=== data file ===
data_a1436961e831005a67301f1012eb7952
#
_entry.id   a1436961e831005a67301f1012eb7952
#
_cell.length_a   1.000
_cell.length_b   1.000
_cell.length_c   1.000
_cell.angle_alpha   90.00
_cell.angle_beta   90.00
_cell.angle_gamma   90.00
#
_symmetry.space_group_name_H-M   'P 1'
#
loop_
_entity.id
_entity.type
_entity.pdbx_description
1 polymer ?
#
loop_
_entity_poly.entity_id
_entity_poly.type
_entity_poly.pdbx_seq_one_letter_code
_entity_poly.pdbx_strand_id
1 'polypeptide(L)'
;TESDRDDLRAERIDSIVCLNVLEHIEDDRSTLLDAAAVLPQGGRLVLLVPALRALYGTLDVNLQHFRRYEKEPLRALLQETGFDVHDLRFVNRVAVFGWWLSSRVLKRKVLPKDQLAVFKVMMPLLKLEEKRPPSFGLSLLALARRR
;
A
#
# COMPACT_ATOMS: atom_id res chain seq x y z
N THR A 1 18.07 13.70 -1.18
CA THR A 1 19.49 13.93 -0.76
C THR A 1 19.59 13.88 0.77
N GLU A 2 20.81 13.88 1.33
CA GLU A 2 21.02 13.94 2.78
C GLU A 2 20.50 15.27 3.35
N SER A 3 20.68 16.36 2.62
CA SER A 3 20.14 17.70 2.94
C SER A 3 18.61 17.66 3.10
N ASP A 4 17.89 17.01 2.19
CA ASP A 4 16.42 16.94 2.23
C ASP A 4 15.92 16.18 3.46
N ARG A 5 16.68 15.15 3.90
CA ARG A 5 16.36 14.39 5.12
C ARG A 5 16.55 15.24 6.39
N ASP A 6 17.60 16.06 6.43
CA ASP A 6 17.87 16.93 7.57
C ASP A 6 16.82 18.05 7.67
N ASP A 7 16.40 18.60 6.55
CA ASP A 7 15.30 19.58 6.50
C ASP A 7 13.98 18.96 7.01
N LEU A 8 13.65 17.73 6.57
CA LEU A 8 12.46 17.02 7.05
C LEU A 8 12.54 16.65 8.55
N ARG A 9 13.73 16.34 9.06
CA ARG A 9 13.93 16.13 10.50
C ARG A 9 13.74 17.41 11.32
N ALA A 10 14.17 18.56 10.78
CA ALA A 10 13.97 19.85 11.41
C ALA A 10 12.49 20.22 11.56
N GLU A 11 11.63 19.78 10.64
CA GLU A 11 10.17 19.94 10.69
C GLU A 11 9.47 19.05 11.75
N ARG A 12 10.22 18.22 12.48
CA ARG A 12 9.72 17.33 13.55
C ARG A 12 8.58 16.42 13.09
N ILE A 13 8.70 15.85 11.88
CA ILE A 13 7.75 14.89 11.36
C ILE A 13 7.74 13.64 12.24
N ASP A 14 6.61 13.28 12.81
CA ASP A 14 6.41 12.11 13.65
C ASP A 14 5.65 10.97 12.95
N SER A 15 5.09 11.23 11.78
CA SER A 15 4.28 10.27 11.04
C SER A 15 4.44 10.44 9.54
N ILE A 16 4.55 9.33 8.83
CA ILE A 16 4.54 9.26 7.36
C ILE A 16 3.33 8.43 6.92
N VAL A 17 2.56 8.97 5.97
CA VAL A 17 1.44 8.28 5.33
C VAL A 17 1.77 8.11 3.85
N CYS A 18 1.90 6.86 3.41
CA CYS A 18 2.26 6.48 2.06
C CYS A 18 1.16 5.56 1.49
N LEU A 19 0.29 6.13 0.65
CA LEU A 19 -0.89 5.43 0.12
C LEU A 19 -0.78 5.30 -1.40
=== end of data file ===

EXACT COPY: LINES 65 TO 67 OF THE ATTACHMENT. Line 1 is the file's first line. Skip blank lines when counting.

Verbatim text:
CA ARG A 12 9.72 17.33 13.55
C ARG A 12 8.58 16.42 13.09
N ILE A 13 8.70 15.85 11.88